•                                                                     srpski

IMF Staff Concludes Visit to Serbia

October 22, 2021

End-of-Mission press releases include statements of IMF staff teams that convey preliminary findings after a visit to a country. The views expressed in this statement are those of the IMF staff and do not necessarily represent the views of the IMF’s Executive Board. Based on the preliminary findings of this mission, staff will prepare a report that, subject to management approval, will be presented to the IMF's Executive Board for discussion and decision.
  • An IMF mission held productive discussions with the Serbian authorities on policies to complete the first review under Policy Coordination Instrument (PCI).
  • A strong economic recovery is underway, supported by the authorities’ substantial policy response and despite the recent pick-up in COVID-19 cases. Structural reforms have continued to advance, but more remains to be done.
  • The 2022 fiscal deficit is expected to narrow to 3 percent of GDP as the recovery continues to mature, which will help restore Serbia’s financial defenses.

Washington, DC: An International Monetary Fund (IMF) mission, led by Jan Kees Martijn, held virtual and in-person meetings with the Serbian authorities during October 11 – 22, 2021, to discuss progress under the PCI. At the conclusion of the mission, Mr. Martijn issued the following statement:

“The IMF mission held productive discussions with the authorities on progress and policies to complete the first review under the PCI. We expect to finalize discussions on the 2022 budget in the near term. Successful completion of the review is subject to meeting the remaining program conditions, and approval by the IMF Management and Executive Board. Consideration by the Board is tentatively scheduled for December 2021.

“An economic recovery in Serbia is underway supported by the authorities’ substantial policy response. Despite the recent pick-up in COVID-19 cases, GDP growth is projected at 6.5 percent in 2021 and at 4.5 percent in 2022. Headline inflation increased to 5.7 percent in September, driven by a low-base effect and temporary factors including rising energy prices and higher unprocessed food prices due to drought. Core inflation has remained relatively stable. While risks are elevated, inflation is expected to stay above the upper bound of the NBS target band in the remainder of 2021 and return within the target band in 2022. The current-account deficit is projected to narrow to about 4 percent of GDP this year and remain fully financed by net FDI inflows. The banking system has remained stable, liquid and well capitalized. The exchange rate has remained stable.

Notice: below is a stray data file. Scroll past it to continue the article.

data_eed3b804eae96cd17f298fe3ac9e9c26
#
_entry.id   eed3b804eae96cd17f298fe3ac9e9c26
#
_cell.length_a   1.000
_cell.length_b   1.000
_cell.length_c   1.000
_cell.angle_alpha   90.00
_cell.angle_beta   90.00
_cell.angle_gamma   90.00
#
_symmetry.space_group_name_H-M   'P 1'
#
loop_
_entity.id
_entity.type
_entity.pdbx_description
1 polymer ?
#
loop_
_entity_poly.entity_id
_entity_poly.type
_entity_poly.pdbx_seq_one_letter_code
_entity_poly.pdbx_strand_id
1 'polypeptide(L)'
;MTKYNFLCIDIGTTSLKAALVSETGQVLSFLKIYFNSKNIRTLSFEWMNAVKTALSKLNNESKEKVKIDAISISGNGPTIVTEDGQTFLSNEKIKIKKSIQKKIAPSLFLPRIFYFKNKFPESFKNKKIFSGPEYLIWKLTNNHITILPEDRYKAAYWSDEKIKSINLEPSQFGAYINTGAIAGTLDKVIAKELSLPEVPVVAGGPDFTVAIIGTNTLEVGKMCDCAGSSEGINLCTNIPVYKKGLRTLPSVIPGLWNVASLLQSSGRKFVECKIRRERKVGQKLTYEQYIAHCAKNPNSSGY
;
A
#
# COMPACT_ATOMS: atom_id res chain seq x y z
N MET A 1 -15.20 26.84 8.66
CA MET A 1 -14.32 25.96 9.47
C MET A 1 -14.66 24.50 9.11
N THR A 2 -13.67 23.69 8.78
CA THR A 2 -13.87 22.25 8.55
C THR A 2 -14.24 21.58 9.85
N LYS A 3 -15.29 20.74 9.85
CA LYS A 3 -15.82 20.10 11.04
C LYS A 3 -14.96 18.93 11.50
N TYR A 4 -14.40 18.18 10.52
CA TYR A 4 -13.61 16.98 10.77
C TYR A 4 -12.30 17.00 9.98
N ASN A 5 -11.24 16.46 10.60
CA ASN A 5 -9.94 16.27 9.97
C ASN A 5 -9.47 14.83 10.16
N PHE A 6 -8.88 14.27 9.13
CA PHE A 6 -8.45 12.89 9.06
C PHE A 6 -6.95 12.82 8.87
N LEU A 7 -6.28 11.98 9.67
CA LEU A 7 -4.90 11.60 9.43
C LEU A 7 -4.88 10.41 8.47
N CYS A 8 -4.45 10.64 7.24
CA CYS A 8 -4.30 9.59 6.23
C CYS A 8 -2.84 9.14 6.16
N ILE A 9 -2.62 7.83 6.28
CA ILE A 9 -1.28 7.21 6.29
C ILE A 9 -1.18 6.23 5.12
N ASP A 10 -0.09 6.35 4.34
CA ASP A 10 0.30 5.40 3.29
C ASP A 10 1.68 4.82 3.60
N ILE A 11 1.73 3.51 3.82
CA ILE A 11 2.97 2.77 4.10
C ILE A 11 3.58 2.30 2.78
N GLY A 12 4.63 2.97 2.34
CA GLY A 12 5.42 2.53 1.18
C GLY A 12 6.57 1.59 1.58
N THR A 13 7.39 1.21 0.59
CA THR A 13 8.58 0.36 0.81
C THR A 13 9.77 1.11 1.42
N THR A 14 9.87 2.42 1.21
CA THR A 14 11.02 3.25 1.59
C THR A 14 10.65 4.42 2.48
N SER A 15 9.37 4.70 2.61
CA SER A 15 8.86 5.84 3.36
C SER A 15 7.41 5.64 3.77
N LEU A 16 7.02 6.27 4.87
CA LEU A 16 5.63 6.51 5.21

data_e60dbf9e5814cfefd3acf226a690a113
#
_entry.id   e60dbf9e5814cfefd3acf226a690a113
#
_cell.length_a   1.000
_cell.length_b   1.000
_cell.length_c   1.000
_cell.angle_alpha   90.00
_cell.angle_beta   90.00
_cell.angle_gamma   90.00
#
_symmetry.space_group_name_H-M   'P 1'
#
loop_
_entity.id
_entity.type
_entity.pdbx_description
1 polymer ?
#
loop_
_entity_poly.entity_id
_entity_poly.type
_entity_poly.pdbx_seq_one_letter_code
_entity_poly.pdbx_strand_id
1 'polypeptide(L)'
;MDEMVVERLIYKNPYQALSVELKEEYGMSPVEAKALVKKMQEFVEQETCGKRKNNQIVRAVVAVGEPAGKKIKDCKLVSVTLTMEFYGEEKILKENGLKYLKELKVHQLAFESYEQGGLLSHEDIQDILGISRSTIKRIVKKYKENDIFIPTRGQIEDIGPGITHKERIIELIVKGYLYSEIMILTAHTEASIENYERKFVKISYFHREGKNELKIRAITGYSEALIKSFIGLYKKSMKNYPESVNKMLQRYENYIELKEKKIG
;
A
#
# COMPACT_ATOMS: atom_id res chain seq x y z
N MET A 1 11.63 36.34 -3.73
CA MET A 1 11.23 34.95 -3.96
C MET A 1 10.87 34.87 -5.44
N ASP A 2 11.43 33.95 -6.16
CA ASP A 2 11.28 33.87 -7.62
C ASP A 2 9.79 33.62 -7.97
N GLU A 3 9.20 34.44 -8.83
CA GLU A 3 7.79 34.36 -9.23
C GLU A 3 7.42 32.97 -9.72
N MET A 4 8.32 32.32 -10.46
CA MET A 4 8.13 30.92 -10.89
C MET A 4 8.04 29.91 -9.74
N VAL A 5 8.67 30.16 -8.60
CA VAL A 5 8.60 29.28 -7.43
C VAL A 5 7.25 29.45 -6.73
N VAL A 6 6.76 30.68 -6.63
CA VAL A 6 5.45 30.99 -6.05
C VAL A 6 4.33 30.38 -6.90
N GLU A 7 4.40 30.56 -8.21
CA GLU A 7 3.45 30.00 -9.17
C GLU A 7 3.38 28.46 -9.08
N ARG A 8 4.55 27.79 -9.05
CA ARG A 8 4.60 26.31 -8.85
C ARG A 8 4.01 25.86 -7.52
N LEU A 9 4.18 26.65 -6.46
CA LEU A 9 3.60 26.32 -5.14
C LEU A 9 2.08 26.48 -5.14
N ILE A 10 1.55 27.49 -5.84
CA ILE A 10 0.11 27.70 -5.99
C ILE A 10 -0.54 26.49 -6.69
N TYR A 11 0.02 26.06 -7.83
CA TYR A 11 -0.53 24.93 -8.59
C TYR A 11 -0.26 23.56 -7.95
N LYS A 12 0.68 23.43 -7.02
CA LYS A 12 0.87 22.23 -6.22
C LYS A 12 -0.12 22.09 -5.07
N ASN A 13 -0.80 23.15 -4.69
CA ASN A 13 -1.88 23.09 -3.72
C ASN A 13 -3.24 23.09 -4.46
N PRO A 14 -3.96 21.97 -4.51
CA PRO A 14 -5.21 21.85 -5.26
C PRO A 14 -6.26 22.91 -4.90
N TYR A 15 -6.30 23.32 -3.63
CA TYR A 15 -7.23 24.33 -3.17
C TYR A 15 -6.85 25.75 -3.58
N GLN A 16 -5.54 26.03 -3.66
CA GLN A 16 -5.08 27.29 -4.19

“In light of the rise in inflation and its uncertain outlook, also present in many other countries, the National Bank of Serbia (NBS) appropriately tightened monetary conditions in early October by raising the average repo rates within the interest rate corridor while keeping the policy rate unchanged. The NBS should continue close monitoring of the inflation outlook and stand ready to respond as needed.”

“Fiscal performance has been strong in 2021, boosted by an exceptional increase in tax revenues amid strong economic activity. Under the new supplementary budget, a part of the revenue overperformance will finance additional much-needed investment spending. All considered, the 2021 government deficit is projected to decline to 4.9 percent of GDP, 2 percentage points of GDP lower than initially expected, and will limit the increase in public debt resulting from the pandemic crisis.

“Rising international energy prices present risks to inflation and economic growth. The current system of partially regulated energy prices in Serbia helps address the immediate negative impact on households. Possible measures to cushion adverse long-term effects of sudden energy price hikes on businesses should be limited in time and scale, transparent, and non-discriminatory, based on objective criteria. Additional fiscal risks from SOEs need to be avoided. Furthermore, efforts to promote energy efficiency should continue. If higher international energy prices were to persist, the increases should be passed on throughout the economy while protecting vulnerable households.

“The mission agreed with the authorities on key parameters of the 2022 budget that is currently under preparation. Considering the ongoing economic recovery, it would be appropriate to narrow the 2022 fiscal deficit to 3 percent of GDP, putting public debt on a clear downward path, thus rebuilding room for maneuver to deal with future shocks. Public sector wage increases should be limited, and structural pension increases be guided by the existing indexation formula. It is important that the budget continues to ensure adequate room for healthcare and maintains capital expenditures above historical levels to address Serbia’s sizeable infrastructure needs and support a green recovery. Approval of a budget with a deficit and primary spending level along these lines will be a prior action for the first review under the PCI.

“Structural reforms continue to advance but important reforms remain to be implemented. Progress has been made in privatizing Petrohemija, improving fiscal reporting, strengthening fiscal risks management, and enhancing state aid control. Implementation of the new capital market development strategy will be important to support domestic investment. We welcome the authorities’ commitment to address the outstanding reform needs, including by introducing a new payroll information system, anchoring medium-term fiscal discipline with a new set of fiscal rules, continuing implementing the new SOE ownership strategy, and ensuring a green recovery.

“The mission is grateful for the authorities’ close cooperation.”

IMF Communications Department

PRESS OFFICER: Raphael Anspach

Phone: +1 202 623-7100Email: MEDIA@IMF.org